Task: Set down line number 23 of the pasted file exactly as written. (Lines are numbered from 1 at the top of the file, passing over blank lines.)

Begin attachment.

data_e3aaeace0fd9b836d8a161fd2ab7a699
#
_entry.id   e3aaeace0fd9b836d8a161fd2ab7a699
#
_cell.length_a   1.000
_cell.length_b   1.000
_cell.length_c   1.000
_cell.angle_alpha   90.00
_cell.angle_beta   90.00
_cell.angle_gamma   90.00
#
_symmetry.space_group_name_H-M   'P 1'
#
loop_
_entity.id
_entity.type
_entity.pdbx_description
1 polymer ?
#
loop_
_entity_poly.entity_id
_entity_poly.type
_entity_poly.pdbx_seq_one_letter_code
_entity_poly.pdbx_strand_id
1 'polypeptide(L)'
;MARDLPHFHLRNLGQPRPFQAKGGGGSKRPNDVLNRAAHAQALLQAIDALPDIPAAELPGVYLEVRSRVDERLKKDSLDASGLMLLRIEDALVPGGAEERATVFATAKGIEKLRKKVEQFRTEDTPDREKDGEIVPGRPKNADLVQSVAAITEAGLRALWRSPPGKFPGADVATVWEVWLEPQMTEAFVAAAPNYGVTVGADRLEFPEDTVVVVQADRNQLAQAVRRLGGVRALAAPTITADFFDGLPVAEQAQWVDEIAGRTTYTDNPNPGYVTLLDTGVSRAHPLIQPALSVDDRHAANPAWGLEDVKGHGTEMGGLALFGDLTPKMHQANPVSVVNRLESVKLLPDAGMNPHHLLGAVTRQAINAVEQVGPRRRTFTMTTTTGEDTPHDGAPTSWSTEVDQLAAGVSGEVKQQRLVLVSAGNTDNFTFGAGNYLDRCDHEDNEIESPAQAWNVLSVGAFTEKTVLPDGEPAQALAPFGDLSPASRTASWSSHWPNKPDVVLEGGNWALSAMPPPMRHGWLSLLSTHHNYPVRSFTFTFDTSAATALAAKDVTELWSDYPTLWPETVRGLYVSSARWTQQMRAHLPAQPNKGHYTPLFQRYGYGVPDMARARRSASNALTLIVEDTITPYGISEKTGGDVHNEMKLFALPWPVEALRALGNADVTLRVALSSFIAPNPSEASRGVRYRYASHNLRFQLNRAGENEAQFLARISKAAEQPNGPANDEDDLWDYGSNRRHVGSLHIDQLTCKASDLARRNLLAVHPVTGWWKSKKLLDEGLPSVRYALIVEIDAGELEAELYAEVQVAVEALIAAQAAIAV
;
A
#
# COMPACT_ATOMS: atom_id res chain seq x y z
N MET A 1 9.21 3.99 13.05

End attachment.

_entity_poly.pdbx_seq_one_letter_code